Donald Trump won’t be president for another two months. He has yet to implement — or even clearly define — any policy or spending changes. And yet the U.S. dollar index has shot to its highest level in 13 years.
Sentiment in many markets has certainly changed since dropping sharply on election night, even if the market fundamentals and “facts” haven’t, as Jon Driedger of FarmLink Marketing Solutions points out in the interview below (and in this blog post).
“Suddenly what was supposed to be almost a doomsday scenario has markets singing a much different tune here in the early days,” he notes.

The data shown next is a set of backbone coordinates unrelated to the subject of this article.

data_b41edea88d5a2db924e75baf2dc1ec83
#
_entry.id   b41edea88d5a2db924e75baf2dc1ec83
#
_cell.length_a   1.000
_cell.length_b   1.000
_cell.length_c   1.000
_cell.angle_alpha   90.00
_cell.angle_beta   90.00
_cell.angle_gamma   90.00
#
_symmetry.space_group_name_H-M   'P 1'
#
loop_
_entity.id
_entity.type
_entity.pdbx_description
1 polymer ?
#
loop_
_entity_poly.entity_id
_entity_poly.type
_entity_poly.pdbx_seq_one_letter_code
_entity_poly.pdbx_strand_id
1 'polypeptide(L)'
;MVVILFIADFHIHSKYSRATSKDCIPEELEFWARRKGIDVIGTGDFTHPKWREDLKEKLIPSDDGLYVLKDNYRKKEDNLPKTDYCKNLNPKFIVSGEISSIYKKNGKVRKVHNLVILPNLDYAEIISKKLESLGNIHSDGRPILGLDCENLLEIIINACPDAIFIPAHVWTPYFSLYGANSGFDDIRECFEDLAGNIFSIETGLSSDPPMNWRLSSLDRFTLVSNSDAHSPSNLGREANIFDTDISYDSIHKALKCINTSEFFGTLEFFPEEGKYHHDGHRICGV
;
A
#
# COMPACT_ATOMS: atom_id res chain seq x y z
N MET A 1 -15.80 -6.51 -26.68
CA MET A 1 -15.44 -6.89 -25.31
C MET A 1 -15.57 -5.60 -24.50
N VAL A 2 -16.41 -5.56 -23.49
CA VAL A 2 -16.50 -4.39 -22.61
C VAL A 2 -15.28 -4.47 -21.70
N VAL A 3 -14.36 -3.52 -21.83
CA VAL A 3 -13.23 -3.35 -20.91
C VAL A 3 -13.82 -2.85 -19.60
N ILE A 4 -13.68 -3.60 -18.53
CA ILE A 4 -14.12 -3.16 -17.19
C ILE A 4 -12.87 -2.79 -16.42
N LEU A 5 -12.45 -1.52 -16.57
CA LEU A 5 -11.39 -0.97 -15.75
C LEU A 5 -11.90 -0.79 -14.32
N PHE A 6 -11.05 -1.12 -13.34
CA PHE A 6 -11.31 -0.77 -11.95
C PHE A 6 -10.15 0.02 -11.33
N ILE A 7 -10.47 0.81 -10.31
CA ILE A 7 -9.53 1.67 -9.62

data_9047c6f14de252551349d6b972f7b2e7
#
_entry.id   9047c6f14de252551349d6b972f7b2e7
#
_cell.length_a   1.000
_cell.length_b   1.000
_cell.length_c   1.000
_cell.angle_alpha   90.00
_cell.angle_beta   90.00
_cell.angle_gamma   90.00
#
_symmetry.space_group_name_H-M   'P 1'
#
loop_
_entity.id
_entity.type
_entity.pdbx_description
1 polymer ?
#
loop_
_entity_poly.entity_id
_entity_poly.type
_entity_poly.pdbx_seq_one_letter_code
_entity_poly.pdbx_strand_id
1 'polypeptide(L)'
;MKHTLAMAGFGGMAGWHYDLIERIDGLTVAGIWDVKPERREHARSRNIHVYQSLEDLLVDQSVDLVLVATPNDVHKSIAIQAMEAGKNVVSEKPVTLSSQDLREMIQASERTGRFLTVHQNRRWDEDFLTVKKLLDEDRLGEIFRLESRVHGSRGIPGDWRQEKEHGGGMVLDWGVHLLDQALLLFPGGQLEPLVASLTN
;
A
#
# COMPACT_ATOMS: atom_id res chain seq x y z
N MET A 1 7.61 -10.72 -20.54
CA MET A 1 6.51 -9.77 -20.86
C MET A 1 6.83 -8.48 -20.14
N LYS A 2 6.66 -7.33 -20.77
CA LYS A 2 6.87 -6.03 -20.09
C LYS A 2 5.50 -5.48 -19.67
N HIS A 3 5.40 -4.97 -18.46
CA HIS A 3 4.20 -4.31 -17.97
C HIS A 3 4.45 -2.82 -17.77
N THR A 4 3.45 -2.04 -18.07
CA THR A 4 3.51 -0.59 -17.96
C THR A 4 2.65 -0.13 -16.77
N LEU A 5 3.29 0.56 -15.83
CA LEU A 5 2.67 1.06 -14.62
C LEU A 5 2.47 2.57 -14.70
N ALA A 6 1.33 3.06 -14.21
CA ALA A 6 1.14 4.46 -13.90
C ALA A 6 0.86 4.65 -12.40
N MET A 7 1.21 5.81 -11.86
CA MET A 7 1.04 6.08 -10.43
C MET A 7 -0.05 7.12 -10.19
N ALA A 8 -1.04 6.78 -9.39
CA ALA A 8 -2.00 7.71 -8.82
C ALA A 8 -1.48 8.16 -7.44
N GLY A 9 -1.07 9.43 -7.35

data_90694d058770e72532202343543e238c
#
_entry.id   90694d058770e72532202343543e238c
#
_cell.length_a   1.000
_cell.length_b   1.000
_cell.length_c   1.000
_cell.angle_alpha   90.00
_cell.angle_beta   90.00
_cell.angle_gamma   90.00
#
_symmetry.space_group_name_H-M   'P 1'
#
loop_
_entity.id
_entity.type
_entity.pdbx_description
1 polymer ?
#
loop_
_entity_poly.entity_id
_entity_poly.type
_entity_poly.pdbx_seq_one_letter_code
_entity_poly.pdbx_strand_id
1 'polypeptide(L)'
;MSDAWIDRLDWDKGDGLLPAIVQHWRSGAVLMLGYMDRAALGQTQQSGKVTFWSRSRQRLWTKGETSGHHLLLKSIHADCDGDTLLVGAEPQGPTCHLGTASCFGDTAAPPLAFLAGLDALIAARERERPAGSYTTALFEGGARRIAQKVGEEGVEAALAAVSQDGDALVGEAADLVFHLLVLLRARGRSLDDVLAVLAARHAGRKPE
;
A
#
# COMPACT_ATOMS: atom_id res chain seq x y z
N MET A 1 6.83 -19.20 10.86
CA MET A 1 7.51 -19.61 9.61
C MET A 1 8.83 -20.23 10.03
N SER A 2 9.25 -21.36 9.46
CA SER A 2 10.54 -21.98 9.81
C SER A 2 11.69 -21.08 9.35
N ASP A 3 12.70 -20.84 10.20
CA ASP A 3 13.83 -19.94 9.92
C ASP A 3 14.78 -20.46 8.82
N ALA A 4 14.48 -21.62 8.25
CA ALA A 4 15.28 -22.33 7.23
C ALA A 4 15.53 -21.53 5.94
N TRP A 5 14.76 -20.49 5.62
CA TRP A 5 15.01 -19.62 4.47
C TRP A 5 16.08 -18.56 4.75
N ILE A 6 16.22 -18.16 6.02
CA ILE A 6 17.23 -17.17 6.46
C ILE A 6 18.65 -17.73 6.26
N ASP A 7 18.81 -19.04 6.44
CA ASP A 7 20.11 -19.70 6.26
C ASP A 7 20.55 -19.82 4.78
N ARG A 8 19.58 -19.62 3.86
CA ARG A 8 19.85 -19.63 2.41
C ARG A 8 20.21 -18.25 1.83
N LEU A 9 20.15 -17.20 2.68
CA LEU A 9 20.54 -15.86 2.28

The shifting sentiment surrounding the American economy is not only affecting the Canada-U.S. currency relationship, but the depreciation of the Brazilian real relative to the U.S. is suddenly making South American corn and soybeans more competitive to global buyers.
“Now they’re maybe starting to elbow their way back into export sales that traditionally at this time of year would be dominated by the U.S.,” he notes.
What does this mean for Canadian farmers marketing grain as the 2016 harvest window comes to a close? Driedger joined us on RealAg Radio on Thursday to discuss: